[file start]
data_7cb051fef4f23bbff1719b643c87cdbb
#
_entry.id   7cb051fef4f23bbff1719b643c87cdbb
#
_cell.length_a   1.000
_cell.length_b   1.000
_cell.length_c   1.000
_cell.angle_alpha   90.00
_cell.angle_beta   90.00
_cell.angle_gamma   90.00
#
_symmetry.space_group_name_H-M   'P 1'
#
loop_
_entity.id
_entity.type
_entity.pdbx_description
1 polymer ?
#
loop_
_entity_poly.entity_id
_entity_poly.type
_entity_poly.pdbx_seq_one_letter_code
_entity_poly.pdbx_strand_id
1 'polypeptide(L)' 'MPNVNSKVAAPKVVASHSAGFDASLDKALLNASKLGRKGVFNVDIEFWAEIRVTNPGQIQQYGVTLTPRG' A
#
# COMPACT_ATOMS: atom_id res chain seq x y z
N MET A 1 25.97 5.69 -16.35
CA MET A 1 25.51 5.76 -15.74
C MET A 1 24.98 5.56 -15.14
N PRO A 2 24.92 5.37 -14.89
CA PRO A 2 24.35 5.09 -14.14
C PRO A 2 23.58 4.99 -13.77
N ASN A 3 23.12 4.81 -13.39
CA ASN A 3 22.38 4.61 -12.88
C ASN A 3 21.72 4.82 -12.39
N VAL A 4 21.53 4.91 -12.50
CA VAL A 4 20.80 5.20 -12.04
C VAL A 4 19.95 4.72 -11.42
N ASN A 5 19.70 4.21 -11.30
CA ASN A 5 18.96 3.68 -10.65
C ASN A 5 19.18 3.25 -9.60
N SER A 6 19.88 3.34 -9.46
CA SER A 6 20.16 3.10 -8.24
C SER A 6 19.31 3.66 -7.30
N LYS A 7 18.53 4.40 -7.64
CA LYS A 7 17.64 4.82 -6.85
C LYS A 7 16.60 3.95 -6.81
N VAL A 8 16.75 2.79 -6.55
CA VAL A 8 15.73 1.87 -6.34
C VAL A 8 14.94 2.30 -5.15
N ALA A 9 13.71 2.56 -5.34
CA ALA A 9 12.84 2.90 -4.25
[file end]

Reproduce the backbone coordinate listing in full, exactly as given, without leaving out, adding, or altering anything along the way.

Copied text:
data_7cb051fef4f23bbff1719b643c87cdbb
#
_entry.id   7cb051fef4f23bbff1719b643c87cdbb
#
_cell.length_a   1.000
_cell.length_b   1.000
_cell.length_c   1.000
_cell.angle_alpha   90.00
_cell.angle_beta   90.00
_cell.angle_gamma   90.00
#
_symmetry.space_group_name_H-M   'P 1'
#
loop_
_entity.id
_entity.type
_entity.pdbx_description
1 polymer ?
#
loop_
_entity_poly.entity_id
_entity_poly.type
_entity_poly.pdbx_seq_one_letter_code
_entity_poly.pdbx_strand_id
1 'polypeptide(L)' 'MPNVNSKVAAPKVVASHSAGFDASLDKALLNASKLGRKGVFNVDIEFWAEIRVTNPGQIQQYGVTLTPRG' A
#
# COMPACT_ATOMS: atom_id res chain seq x y z
N MET A 1 25.97 5.69 -16.35
CA MET A 1 25.51 5.76 -15.74
C MET A 1 24.98 5.56 -15.14
N PRO A 2 24.92 5.37 -14.89
CA PRO A 2 24.35 5.09 -14.14
C PRO A 2 23.58 4.99 -13.77
N ASN A 3 23.12 4.81 -13.39
CA ASN A 3 22.38 4.61 -12.88
C ASN A 3 21.72 4.82 -12.39
N VAL A 4 21.53 4.91 -12.50
CA VAL A 4 20.80 5.20 -12.04
C VAL A 4 19.95 4.72 -11.42
N ASN A 5 19.70 4.21 -11.30
CA ASN A 5 18.96 3.68 -10.65
C ASN A 5 19.18 3.25 -9.60
N SER A 6 19.88 3.34 -9.46
CA SER A 6 20.16 3.10 -8.24
C SER A 6 19.31 3.66 -7.30
N LYS A 7 18.53 4.40 -7.64
CA LYS A 7 17.64 4.82 -6.85
C LYS A 7 16.60 3.95 -6.81
N VAL A 8 16.75 2.79 -6.55
CA VAL A 8 15.73 1.87 -6.34
C VAL A 8 14.94 2.30 -5.15
N ALA A 9 13.71 2.56 -5.34
CA ALA A 9 12.84 2.90 -4.25